Phillip Muller, Ambassador and Permanent Representative of the Marshall Islands to the United Nations, said the Government accepted the recommendations on ratification or accession to the main international human rights treaties and underlined the serious need of technical and financial assistance in properly implementing them. Lack of resources was the reason why the establishment of a national human rights institution was not being considered at the moment. The Marshall Islands also accepted the recommendations on the promotion of human rights, addressing domestic violence and other issues affecting women, children’s rights, socio-economic development and climate change. The Government was disappointed that only one nation in the Universal Periodic Review had responded to issues raised regarding climate change impacts.
In the discussion on Jamaica, speakers looked forward to continued progress on reforming the justice sector with an emphasis on increasing respect for the rule of law and human rights among the police forces. Also, speakers welcomed the efforts to combat discrimination based on sexual orientation and urged Jamaica to repeal sections of the law that criminalised same-sex activities. Speakers noted the progress made in the achievement of the Millennium Development Goals, poverty reduction, education, access to public and reproductive health, malnutrition and hunger and their progress in the protection of children against ill treatment and exploitation. A speaker was disappointed that Jamaica had rejected the moratorium on executions, the commutation of all death sentences to prison sentences and the abolishment of the death penalty.
Speaking in the general debate on the Universal Periodic Review of Jamaica were Algeria, Morocco, Cuba and the United States. The non-governmental organizations that spoke during the discussion were COC Nederland and Amnesty International.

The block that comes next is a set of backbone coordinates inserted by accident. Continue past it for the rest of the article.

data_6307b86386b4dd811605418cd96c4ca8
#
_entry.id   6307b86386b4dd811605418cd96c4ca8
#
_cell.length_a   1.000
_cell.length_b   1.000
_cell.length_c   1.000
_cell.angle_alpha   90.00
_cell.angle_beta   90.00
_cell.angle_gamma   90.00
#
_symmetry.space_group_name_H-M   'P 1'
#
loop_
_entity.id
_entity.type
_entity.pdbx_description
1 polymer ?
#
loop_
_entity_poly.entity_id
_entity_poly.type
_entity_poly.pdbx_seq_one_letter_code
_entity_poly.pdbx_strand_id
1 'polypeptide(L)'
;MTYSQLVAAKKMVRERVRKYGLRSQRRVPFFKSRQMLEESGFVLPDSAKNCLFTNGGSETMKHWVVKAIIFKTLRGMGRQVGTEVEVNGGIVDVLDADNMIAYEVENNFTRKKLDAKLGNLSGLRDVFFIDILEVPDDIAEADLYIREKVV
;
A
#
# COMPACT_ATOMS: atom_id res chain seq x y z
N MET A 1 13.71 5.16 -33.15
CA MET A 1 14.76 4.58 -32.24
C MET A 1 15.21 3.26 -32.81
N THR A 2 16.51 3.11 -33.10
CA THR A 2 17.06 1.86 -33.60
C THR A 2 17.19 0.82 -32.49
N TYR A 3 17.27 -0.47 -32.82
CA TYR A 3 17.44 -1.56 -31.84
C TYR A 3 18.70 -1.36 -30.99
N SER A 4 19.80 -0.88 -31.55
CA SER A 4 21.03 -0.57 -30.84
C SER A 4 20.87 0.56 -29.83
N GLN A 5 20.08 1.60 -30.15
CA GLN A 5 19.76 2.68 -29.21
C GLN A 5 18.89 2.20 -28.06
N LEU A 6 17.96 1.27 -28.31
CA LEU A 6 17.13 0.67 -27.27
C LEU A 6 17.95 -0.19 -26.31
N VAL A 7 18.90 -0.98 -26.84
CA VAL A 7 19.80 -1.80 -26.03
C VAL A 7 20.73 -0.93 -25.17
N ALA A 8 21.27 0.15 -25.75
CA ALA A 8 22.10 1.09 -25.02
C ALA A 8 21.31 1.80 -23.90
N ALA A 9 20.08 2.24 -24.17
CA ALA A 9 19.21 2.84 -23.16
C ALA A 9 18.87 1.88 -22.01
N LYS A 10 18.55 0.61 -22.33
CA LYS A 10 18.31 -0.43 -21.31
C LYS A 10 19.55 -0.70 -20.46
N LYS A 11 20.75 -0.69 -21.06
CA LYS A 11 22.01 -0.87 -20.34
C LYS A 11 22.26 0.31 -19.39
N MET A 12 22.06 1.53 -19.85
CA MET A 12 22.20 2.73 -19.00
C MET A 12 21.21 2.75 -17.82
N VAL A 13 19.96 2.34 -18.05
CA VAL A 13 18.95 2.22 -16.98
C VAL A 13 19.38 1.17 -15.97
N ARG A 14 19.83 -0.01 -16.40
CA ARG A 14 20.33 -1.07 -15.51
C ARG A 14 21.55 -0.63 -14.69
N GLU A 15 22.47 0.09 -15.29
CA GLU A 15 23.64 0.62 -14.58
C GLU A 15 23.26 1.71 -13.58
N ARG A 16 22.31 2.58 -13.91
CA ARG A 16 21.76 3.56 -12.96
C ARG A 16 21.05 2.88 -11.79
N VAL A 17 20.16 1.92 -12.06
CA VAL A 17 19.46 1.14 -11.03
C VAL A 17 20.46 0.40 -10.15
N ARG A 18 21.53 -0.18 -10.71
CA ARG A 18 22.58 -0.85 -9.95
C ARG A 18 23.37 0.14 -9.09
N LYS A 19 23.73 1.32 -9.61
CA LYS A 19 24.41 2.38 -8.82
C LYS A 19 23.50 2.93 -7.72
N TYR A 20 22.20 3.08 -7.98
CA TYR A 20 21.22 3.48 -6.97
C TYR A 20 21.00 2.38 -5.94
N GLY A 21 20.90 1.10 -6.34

The Council then adopted the outcome of the Universal Periodic Review on Jamaica.
They underscored the provisions of their constitution which addressed the guarantees of any citizen and the possibility for them to appeal violations in court. Concerning the justice and law enforcement reform, they were improving prison conditions and the training of officers in these institutions. They had also increased the training in law enforcement. Moreover the Government had established an independent commission on investigations that investigated abuses. Jamaica thanked the members of the Council for the attention paid to the review of Jamaica and wished to remind them that the list of recommendations in the numerical count may be misleading as some recommendations were repeated. Jamaica recommended that recommendations be clustered in a thematic way. Jamaica had clearly indicated those recommendations that they rejected and those accepted.
Extensive work had been done with regard to the amendment of the Constitution to provide for “A Charter of Rights and Freedoms” and the Government remained committed to the implementation of this important instrument which would be submitted to the Jamaican Parliament on 29 March 2011. While there was no single institution in Jamaica dealing with the issue of human rights, the mandates of several entities were established with portfolio responsibilities to enhance the promotion and protection of human rights and were strong and effective.